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Splotchy-looking nickel finish

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  • Splotchy-looking nickel finish

    Having some trouble getting even coverage with the Plug 'n Plate kit on the pieces I'm plating... at an arms' length, in indoor lighting, the finish looks pretty good, although smeared with fingerprints. Up close, it looks like you can see the overlapping of uneven coverage. Some of it refuses to polish out. Think some of this may be from the brush-coating; some of the dark streaking just wants to stay. Some idges and a few spots just do not want to accept the plating. I'm thinking of carefully recleaning and re=polishing what I have done so far (the plating seems very good, just differes in color) and giving the parts a final overall coat using the dip method, on the assumption that what looks like overlap from several plating sessions is indeed overlap. Any idea what advantages/disadvantages to this approach? Any problems woth plating over previous layers one more time?

    jeff

  • #2
    Yes, sounds like a cleaning issue. You don't mention the base metal or what sort of plating you're doing?

    If you're nickel plating (or copy chroming) over existing nickel (or copy chrome) plate, you will need to activate the nickel using a weak solution of muriatic acid.
    --
    Mike Caswell
    Caswell Inc
    http://www.caswellplating.com
    Need Support? Visit our online support section at http://support.caswellplating.com

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    • #3
      The base metal was brass, and after some recleaning I was able to plate the entire surface. Some of what looked like overlap turns out to have been scuffs on the brass, so that I can live with: it's a hundred-year old device, I don't want to get rid of all the character. Some polishing afterwards also helped to smooth out the look of the finish. Maybe not a pefcect finish, but still pretty good. Still have other parts to plate, and will apply my newly gained knowlege knowlege. Any suggestions where Imight find muric acid in small quantities?

      jeff

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      • #4
        Muriatic acid is sold as concrete cleaner or swimming pool cleaner. Check a hardware or pool supply store.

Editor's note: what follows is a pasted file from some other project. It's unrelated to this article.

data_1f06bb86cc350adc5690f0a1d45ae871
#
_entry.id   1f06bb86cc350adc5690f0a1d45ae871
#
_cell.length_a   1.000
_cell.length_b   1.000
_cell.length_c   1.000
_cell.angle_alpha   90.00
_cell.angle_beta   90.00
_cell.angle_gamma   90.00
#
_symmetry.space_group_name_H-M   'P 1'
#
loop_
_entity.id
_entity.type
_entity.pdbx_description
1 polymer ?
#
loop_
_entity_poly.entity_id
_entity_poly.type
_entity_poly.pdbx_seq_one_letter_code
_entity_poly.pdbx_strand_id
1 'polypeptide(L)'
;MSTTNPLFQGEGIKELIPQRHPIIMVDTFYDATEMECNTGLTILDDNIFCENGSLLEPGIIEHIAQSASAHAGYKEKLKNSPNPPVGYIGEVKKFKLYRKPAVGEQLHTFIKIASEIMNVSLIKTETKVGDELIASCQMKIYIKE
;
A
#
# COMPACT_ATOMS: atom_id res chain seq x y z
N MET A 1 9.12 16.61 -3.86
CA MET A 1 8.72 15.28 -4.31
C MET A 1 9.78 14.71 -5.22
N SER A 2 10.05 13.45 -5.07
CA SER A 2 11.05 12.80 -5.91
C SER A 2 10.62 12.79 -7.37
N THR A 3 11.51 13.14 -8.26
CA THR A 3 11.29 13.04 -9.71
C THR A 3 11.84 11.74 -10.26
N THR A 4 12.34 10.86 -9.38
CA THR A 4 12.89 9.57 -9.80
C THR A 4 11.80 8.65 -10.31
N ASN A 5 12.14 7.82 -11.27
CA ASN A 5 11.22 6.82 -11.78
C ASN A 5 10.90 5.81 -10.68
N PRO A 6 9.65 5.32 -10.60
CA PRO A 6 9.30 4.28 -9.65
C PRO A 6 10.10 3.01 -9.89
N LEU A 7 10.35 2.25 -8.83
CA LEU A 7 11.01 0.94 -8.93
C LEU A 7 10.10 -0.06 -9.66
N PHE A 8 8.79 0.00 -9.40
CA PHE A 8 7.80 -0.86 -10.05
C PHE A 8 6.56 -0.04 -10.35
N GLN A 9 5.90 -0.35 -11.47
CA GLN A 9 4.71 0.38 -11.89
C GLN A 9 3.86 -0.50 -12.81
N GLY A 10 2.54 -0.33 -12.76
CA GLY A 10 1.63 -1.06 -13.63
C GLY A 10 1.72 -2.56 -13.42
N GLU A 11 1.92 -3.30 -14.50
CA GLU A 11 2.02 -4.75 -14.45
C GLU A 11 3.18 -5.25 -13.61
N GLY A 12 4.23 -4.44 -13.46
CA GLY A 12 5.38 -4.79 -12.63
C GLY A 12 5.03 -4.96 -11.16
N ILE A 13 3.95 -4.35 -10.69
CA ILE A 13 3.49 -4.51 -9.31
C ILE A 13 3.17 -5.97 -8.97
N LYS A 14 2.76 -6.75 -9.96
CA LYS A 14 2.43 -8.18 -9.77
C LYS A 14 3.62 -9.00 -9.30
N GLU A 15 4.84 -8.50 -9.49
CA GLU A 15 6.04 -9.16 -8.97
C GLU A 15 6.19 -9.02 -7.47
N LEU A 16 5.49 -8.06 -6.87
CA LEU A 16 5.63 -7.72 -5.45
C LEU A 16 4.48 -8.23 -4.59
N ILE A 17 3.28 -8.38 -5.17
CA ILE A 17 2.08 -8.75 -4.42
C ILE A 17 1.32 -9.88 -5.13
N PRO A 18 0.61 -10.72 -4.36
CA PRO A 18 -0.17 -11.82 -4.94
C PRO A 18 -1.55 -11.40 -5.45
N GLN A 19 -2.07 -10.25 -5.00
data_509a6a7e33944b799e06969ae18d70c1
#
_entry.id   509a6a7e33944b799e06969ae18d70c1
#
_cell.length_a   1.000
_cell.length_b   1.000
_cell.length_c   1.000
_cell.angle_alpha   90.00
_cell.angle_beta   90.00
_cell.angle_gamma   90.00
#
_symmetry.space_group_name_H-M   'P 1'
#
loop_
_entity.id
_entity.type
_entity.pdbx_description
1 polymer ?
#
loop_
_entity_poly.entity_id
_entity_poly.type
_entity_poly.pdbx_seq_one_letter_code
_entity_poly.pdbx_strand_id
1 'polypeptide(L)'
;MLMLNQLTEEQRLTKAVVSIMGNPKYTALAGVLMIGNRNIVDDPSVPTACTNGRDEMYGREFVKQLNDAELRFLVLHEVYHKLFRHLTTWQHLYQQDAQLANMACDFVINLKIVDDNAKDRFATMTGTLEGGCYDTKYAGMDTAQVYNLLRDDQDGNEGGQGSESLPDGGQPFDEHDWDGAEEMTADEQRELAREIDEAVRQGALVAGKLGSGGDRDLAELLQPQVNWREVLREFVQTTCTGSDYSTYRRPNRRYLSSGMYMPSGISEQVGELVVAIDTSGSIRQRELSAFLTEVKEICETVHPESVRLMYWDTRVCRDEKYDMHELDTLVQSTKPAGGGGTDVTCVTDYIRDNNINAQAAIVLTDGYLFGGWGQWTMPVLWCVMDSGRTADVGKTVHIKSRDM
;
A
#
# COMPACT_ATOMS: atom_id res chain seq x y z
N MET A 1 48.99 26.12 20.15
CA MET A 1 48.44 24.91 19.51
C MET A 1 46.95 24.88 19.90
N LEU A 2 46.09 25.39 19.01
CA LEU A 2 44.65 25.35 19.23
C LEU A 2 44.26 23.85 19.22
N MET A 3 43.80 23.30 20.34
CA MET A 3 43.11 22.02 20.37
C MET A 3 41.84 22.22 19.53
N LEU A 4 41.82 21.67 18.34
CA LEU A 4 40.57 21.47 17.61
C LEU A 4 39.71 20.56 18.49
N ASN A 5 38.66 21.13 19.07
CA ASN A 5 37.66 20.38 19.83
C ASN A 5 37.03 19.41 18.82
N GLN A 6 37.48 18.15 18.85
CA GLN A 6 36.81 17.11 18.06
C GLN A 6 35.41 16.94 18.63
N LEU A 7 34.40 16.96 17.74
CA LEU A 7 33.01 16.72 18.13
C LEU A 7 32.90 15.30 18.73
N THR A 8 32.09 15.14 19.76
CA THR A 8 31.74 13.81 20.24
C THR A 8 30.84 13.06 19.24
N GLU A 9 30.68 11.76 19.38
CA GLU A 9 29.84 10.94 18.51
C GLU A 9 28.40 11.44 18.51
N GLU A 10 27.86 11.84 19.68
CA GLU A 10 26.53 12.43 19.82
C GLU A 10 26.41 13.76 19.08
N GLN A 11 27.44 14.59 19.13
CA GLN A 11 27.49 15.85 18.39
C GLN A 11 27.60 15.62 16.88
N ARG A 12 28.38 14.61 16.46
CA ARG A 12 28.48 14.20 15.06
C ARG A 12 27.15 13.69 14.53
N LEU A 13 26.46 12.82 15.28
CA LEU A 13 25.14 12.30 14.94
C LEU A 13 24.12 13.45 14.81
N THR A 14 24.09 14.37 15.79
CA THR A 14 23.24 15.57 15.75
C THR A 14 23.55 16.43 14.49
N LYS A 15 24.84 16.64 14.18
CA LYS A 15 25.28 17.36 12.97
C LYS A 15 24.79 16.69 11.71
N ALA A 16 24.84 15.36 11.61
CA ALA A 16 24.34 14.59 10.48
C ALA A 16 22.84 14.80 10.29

--
        Mike Caswell
        Caswell Inc
        http://www.caswellplating.com
        Need Support? Visit our online support section at http://support.caswellplating.com

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        • #5
          Thanks... I was looking for it by the corruption of it's spelling (muric) and was having no luck. I think somewhere either on these boards or on the Caswell site there is info on how to prepare the nickel surfaces, but was not smart enough to bookmark it (overconfidence). Could someone direct me? Also where plating over nickel where it appears in small spots on brass surfaces, will this treatement affect the brass differently, i.e.: will it affect the polished surface of the brass?

          jeff

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          • #6
            Oh yeah, I should also mention that I'm using the Plug-n-Plate nickel kit... can it be adapted for reactivating the original nickel? Can the brush system be used if the spots to be reactivated are small in relation to the overall part?

            jeff

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            • #7
              Here's a little info that might help.

              When I started out plating, I bought muratic acid, also known as hydrochloric acid, at a pool supply shop. The minimum I could buy was two gallons of this fowl stuff, so I used maybe two cups of it and was stuck with the rest. I had to wait until my city had a "Toxic Chemical Collection Day" to get rid of it (I don't own a pool).

              Now I know that if I need a little muratic acid, I can make up a batch by mixing Sodium bisulphate powder with distilled water.
              Sodium bisulphate can also be purchased at pool supply and hardware stores as a "PH Adjuster". It's also sold in jewelry supply stores under the brand name "Sparex". Also, in a pinch, you can go to your local supermarket and buy some toilet bowl cleaner called "Sani-Flush", which is basically pure Sodium bisulphate with a little coloring added to it.

              Add the Sodium bisulphate to distilld water until the crystals no longer dissolve and you'll have a 20% muratic acid solution.

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